Which brings us to the cellphone. The first mobile phone cost $4,000. Today, you can buy a prepaid, throwaway one with service for around $50. Given the technical infrastructures required to build the phone and networking infrastructure necessary to provide service, selling a fully functional cellphone profitably at $50 is a near miracle. And, its impact goes way beyond a simple, “What time will you be home for dinner?” conversation. There’s a big difference between living in poverty and living in poverty yet having a cellphone. A cellphone puts a person on the grid even when living in a hut in a remote village in Niger. Having a cellphone means being able to solicit paying work. It means having access to simple bank services. It means being able to get medical care in an emergency. And, a cellphone can connect users with online learning resources that can enhance the educational experience for those living in parts of the world where access to secondary education is rare. It’s no wonder the Gates Foundation is focusing on programs that use cellphone technology to address issues in poverty stricken areas.
Not only has cheap technology reduced the cost of cellphones to nearly free, it also has reduced the cost of dental crowns through 3D printing technology and international trade through automated navigation systems for ocean-going vessels. Cheap technology also has brought about free online college courses and built-in writing assistants for email clients that have had the surprising effect of giving people better command of the written word.
The Fall of Global Death and Destruction
Our technological achievements allow us to grow more food, educate more people and reduce the level of violence to an all-time low. Remember, 20 million Russians were killed in World War II. That’s 5 million people a year over from the beginning of hostilities in June of 1941 until the war’s end in August of 1945. We’ve not seen slaughter in such numbers since that time. Yet, news of today’s conflicts is broadcasted on a global scale, so it can seem as though millions are dying everywhere. But the actual number of people killed in armed conflicts today comes nowhere close to the number casualties that were the result of the world wars of the last century.
As the Numbers Go Down, the Risks Become Greater
Things are getting better for more people and we technologists have been significant contributors to these improvements. Yet, new risks are on the horizon that could stifle the upward trends. One of the biggest potential dangers is a worldwide pandemic. While cheap air travel has removed the barriers of international travel for more people, it also has made it easier for a highly contagious disease such as Ebola to spread faster.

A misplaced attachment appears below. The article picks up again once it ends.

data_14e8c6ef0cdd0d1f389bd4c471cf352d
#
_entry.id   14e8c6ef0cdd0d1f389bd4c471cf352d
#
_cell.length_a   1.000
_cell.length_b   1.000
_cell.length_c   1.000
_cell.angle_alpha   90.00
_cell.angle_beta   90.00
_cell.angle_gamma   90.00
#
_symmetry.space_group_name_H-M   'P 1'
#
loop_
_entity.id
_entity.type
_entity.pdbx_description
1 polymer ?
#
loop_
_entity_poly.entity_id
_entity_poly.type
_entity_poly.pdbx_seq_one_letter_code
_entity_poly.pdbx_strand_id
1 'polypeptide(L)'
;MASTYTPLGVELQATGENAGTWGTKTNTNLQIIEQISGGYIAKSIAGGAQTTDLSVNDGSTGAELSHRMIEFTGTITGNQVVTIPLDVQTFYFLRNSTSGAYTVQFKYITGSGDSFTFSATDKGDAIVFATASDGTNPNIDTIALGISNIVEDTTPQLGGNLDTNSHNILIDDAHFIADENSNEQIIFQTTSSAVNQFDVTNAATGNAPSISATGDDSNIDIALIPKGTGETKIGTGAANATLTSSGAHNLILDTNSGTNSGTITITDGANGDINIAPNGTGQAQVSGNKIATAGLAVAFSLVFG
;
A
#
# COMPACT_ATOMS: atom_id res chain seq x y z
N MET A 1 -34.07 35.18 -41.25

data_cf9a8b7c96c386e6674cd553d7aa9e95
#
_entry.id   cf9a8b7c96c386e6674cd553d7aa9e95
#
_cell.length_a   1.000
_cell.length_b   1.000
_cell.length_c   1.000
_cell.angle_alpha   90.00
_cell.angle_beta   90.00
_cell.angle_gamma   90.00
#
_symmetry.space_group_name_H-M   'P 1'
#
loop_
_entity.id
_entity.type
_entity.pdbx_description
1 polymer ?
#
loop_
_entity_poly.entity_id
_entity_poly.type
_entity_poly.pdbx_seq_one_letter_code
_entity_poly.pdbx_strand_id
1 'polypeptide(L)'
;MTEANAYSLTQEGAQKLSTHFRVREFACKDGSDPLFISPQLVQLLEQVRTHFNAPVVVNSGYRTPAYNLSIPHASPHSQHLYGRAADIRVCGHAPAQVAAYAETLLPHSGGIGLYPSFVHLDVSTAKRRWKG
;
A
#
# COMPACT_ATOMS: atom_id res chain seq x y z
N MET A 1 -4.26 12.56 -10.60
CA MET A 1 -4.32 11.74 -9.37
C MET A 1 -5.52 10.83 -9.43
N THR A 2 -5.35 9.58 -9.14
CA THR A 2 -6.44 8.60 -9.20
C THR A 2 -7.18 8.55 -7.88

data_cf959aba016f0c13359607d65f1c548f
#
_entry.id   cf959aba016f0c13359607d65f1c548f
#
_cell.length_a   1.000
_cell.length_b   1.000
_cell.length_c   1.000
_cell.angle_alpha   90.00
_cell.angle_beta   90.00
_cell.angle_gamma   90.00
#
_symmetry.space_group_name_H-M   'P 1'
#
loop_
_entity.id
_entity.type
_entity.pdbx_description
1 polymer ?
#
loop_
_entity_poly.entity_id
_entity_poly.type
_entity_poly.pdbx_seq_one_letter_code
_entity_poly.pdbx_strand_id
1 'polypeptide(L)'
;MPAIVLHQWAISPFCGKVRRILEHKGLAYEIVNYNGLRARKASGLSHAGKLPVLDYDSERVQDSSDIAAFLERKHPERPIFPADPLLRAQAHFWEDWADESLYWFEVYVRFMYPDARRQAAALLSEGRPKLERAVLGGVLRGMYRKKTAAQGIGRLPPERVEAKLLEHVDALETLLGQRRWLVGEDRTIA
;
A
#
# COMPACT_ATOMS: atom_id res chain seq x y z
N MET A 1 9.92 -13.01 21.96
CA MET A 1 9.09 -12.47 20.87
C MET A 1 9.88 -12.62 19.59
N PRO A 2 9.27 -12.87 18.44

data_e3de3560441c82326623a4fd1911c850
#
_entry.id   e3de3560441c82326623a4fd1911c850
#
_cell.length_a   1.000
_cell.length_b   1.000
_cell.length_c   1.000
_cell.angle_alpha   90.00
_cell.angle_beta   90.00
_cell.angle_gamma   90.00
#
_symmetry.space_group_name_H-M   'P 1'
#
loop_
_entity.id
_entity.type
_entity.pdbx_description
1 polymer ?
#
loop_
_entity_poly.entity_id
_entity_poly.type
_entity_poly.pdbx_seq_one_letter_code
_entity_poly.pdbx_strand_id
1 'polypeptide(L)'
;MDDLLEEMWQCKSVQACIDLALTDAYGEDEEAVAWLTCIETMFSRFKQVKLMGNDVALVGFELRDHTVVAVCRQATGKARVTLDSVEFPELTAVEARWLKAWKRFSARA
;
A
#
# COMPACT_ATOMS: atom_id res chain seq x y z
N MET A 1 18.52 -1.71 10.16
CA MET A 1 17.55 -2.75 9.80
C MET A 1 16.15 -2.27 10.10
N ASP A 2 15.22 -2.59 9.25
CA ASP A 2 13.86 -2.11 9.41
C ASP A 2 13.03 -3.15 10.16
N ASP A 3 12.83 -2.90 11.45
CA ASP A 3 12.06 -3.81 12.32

And then there’s always the risk of nuclear catastrophe. The number of nuclear weapons has decreased, but technology has made possible nuclear devices that are the size of a suitcase. Whereas it takes the resources of a sophisticated sovereign state to create and deliver missiles capable of a nuclear strike across continents, all that is required for a non-state belligerent to deliver a nuclear blow is a small device hidden in the trunk of a car driven across an unguarded frontier. It’s a remote possibility but a possibility nonetheless, and one that can have a catastrophic outcome of unimaginable dimensions. Fortunately, for better and worse, we in technology have created planetary surveillance systems that make it possible to guard against such an occurrence.
Considering the Big Picture
Technology grows in complexity every year, particularly for those of us in DevOps. The rate of innovation can be overwhelming. We’ve got to know more to do more. As such, many of us give most of our attention to the details that make the technology work. Sometimes we lose sight of the big picture. But, here’s something to consider: As weird as it may sound given current perceptions, there’s a good argument to be made that, given the increasing rate of technological innovation and the reduced costs of mainstream technology produced by such innovation, we might eradicate extreme poverty in our lifetime, if not the lifetime of our children. In the past such thinking was considered grandiose. But, as the $50 cellphone demonstrates, it’s a goal we can look forward to achieving.
Authors note: The source of the data on the reduced rates of poverty worldwide described in the opening of this article comes from the book, “Factfulness” (pages 52-53) by Hans Rosling , Anna Rosling Rönnlund and Ola Rosling.